When the day's festivities drew to a close, Booth slept under the canopy, fried salt-cured bacon in a skillet and shared Old Crow Kentucky bourbon from his canteen with other hardcores whose faces have become as familiar as the conflict they emulate.

By the way, Old Crow? Not farb, Booth said. They started making it in the 1830s.

"It's like any hobby," he said. Sweat poured down his cheeks, bracketing his handlebar mustache. In the 10 a.m. heat on a day that would reach 100 degrees, he wore long underwear beneath his gray cotton pants and vest. "Sooner or later you want it to be as real as you can make it."

Reenacting began for Booth about 15 years ago. He and his son, Merritt, pretended to soldiers for an event in New Jersey.

 Umbrellas covered much of crowd to protect people from the heat as they showed up to watch the calvary battle: "Ambush At Hunterstown" in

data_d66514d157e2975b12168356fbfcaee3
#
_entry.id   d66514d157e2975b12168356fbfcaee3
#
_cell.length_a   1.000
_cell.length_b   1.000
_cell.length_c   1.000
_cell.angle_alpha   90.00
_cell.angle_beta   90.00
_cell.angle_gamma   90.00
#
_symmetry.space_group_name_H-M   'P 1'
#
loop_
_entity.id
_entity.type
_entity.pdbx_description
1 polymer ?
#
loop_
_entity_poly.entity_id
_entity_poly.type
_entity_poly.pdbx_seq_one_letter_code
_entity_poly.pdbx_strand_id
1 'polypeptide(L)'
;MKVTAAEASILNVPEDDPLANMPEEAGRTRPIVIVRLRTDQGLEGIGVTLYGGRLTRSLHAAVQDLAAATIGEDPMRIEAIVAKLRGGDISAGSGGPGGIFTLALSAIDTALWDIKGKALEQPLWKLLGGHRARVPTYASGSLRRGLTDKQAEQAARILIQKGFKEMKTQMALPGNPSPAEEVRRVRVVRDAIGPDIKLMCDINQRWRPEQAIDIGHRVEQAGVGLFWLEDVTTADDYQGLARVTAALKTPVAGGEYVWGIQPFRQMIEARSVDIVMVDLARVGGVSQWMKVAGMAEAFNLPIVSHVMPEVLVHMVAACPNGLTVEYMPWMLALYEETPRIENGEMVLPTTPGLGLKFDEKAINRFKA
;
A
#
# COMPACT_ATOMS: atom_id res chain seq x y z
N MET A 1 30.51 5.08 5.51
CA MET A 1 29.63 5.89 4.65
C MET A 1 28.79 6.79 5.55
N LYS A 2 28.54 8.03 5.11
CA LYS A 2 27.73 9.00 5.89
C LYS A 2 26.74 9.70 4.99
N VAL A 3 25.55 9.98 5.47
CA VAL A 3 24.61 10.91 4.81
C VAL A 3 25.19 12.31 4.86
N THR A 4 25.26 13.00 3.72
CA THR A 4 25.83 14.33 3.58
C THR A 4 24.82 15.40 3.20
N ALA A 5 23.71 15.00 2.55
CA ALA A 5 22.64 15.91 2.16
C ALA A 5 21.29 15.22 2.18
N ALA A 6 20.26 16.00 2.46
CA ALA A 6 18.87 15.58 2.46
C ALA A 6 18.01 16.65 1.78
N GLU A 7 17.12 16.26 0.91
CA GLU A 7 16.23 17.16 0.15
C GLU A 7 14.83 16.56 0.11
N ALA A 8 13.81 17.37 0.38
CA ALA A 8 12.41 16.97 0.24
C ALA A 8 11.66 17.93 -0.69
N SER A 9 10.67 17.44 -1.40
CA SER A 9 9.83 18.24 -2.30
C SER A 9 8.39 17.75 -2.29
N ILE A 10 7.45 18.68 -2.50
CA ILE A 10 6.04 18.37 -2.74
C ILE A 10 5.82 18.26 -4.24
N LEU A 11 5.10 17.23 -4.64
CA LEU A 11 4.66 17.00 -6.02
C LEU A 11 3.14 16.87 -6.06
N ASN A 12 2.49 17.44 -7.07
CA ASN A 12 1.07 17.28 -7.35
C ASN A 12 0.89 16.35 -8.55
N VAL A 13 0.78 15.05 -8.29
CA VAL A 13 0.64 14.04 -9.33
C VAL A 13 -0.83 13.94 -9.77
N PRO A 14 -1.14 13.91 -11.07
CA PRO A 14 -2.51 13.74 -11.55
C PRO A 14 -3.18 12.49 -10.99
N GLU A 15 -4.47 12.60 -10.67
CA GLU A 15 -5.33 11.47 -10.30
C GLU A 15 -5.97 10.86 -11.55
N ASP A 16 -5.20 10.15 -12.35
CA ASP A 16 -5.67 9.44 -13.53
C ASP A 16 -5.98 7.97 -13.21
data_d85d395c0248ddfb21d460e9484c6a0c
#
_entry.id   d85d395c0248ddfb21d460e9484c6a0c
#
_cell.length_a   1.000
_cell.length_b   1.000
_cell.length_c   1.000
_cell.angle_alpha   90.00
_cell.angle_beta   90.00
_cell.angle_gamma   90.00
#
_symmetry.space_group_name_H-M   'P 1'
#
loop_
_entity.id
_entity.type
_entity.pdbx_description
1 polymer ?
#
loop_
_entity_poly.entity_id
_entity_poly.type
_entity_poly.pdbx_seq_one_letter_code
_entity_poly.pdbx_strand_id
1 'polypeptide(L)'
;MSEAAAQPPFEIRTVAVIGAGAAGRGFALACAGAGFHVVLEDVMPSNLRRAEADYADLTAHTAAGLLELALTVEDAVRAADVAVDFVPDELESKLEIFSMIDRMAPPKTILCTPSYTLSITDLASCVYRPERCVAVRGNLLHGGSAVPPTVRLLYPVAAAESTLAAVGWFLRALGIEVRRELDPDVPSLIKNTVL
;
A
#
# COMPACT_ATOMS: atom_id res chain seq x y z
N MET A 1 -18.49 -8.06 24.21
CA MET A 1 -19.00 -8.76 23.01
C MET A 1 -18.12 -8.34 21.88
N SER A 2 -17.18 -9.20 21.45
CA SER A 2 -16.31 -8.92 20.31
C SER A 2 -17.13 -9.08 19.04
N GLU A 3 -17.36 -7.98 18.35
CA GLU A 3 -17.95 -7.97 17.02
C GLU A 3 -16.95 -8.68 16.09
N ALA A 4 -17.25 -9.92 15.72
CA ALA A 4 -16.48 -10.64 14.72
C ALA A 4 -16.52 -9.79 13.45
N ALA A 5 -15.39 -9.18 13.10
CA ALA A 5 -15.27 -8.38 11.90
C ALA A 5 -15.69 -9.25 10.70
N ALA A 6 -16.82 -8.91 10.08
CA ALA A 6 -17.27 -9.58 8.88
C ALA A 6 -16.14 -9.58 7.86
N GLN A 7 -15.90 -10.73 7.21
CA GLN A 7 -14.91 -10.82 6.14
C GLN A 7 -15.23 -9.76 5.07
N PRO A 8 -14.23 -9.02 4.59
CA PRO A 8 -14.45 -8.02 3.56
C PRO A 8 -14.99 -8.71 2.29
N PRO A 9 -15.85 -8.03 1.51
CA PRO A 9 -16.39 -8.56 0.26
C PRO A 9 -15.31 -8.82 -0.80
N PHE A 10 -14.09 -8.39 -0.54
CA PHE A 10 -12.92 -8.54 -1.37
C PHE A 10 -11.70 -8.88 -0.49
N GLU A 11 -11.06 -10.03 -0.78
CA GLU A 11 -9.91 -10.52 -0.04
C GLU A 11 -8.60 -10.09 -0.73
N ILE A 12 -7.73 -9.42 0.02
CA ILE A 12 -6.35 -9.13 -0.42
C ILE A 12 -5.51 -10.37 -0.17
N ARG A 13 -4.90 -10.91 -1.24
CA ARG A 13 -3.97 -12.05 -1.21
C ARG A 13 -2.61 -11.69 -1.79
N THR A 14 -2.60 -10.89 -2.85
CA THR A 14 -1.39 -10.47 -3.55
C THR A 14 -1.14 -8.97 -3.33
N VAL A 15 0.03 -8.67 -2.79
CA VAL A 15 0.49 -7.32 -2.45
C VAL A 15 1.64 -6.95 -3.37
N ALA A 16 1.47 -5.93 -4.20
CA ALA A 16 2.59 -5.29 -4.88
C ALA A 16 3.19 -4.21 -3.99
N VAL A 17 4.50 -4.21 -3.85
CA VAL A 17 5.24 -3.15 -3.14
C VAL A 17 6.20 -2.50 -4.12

Umbrellas covered much of crowd to protect people from the heat as they showed up to watch the calvary battle: "Ambush At Hunterstown" in Gettysburg on Saturday. (YORK DAILY RECORD/SUNDAY NEWS--JASON PLOTKIN)
They carried coolers and air mattresses.

"We were farb," he said.

Merritt Booth saw the re-enactment-hardened veterans, the guys who know what kinds of seams and fabrics and buttons are completely genuine, and decided he and his dad were destined to be hardcore.

They joined a hardcore regiment and started buying things. Authentic things. Their comrades helped them learn which scabbard had how many fasteners, how large of a square of cloth a mill actually produced in the 1860s. A friend from Mississippi made Brandon his gray tunic. He looked ruefully at the intricate gold-colored buttons.

"They're Mississippi buttons," he said. "I haven't gotten around to getting Virginia buttons."

He reached into his blanket and pulled out a pack of Pall Malls.